Incredibly scenic uphill journey linking multiple overlooks in the San Gabriel Mountains.


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FATMAP difficulty grade



Muir Peak, named for the famous conservationist John Muir, is a worthy summit and a challenging hike, though it’s not one of the major peaks of the San Gabriels.

The view on top is just as far-reaching as from others, though.

You can see over LA and surrounding cities to the ocean and Catalina Island.

What makes Muir Peak special is the 360-degree panorama from its treeless summit, plus the solitude you’re likely to find on this lesser-visited peak.

This hike is best on a cool but clear day, like in the winter when sun exposure is more welcome and the horizon less hazy. The journey to the summit includes plenty of additional highlights as well.

First come the panoramic switchbacks on Sam Merrill Trail as you climb into the foothills from Cobb Estate.

Then there are the White City Ruins on Echo Mountain—remains of a resort that stood more than a century ago.

From there, the climb continues through Castle Canyon.

It’s the most rugged trail on this hike, but also the shadiest.

Oaks and sycamores grow thick in the steep drainage, providing welcome relief as the sun rises higher. Castle Canyon tops out and meets with a wide dirt trail next to Inspiration Point, which is a spot worth spending time at.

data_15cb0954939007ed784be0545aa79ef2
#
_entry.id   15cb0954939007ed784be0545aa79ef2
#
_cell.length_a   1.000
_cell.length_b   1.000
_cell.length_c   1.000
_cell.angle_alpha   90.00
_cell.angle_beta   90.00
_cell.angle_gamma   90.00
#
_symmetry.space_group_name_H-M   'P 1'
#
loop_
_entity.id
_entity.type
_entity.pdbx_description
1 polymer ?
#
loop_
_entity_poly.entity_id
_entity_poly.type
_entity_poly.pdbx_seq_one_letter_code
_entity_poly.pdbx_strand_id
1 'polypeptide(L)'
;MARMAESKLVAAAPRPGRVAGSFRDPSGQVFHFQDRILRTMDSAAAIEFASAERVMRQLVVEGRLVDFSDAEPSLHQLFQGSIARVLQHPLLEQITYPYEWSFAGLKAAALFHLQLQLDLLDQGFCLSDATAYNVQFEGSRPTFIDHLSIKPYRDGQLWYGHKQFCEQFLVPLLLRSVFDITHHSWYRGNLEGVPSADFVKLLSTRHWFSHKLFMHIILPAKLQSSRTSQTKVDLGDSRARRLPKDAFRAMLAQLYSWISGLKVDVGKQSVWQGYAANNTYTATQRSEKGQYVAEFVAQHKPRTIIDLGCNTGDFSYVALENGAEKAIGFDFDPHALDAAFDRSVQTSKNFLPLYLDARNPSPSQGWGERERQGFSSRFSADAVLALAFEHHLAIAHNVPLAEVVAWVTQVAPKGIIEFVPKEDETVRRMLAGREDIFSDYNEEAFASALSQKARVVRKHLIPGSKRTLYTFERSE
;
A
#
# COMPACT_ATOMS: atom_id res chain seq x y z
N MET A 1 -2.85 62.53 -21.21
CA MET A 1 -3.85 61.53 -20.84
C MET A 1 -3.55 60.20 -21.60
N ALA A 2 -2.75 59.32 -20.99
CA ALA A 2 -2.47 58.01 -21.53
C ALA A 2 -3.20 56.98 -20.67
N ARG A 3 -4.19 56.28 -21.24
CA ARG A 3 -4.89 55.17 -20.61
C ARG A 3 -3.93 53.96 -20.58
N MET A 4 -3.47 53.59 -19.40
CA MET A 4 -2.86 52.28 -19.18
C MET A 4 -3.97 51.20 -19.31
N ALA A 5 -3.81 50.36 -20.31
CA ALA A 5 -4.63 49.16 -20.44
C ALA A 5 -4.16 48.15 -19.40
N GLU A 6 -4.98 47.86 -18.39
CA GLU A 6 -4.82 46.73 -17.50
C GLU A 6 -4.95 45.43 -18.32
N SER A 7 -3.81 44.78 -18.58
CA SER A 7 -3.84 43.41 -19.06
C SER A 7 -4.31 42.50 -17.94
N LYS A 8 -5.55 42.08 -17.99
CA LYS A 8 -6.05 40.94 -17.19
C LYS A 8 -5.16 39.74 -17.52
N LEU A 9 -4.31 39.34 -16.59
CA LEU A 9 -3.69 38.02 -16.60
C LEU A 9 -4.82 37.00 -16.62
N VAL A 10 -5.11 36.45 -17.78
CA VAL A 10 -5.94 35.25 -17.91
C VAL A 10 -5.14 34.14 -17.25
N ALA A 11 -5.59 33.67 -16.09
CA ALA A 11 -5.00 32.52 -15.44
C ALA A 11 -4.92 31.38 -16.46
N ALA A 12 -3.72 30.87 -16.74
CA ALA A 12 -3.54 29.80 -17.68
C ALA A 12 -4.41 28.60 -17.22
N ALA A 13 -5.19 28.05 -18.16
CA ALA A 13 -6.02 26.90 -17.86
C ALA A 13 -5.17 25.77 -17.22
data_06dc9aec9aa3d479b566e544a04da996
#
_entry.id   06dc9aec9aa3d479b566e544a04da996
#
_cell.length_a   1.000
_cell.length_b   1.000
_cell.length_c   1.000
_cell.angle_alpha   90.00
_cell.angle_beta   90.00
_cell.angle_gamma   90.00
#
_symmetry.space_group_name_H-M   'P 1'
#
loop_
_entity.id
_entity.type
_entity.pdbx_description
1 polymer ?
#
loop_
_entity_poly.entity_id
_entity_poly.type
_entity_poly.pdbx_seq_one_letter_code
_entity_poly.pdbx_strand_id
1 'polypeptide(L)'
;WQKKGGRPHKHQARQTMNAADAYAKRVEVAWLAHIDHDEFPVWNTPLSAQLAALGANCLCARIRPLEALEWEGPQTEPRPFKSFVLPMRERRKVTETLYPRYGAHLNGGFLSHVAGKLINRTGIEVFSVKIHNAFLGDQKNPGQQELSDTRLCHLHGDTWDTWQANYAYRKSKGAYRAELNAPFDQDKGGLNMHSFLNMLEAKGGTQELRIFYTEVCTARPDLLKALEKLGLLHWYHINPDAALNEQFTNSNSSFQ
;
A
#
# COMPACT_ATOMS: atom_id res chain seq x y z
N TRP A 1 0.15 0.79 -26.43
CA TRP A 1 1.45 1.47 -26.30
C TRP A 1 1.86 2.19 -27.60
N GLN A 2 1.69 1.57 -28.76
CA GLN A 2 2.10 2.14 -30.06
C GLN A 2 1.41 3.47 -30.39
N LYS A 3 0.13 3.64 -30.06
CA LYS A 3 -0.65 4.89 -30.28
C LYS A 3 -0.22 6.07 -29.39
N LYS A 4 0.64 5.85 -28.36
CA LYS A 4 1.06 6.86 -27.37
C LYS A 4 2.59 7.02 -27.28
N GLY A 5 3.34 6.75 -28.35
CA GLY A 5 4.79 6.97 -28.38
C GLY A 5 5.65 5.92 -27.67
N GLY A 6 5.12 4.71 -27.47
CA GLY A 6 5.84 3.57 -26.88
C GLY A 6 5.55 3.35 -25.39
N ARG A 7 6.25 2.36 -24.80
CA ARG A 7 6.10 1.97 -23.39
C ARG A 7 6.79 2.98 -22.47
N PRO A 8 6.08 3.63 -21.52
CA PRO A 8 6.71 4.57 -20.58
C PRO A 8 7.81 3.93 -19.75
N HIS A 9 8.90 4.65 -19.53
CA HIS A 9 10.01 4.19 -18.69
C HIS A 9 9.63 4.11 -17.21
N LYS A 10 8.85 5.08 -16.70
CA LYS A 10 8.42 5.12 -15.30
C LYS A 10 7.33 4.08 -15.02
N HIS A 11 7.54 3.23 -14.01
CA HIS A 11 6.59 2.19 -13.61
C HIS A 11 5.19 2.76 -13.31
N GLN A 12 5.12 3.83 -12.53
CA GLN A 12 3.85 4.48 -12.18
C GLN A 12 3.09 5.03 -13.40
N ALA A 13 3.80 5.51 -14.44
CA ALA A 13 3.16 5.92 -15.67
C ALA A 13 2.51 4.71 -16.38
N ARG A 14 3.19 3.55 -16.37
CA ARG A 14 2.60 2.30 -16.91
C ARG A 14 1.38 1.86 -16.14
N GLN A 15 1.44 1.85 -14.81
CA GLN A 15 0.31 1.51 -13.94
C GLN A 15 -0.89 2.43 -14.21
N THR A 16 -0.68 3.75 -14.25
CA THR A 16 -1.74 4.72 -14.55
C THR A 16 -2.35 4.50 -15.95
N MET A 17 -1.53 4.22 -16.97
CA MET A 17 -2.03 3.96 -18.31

It’s a commanding overlook of the valley below, with a shade structure and sighting tubes aimed at different landmarks and labeled accordingly.

Look through them to see Hollywood and other cities of the valley, as well as distant mountains. From Inspiration Point, the trail leads gently uphill the rest of the way to Muir Peak, with a final steep section reaching the top.

The summit is wide and relatively flat, vegetated only by shrubs that leave the grand view unobstructed. The route mapped here returns downhill the same way, but a slightly longer alternative is to make a lollipop loop by continuing westward past Inspiration Point, then taking Middle Sam Merrill Trail to link with Lower Sam Merrill Trail. Sources: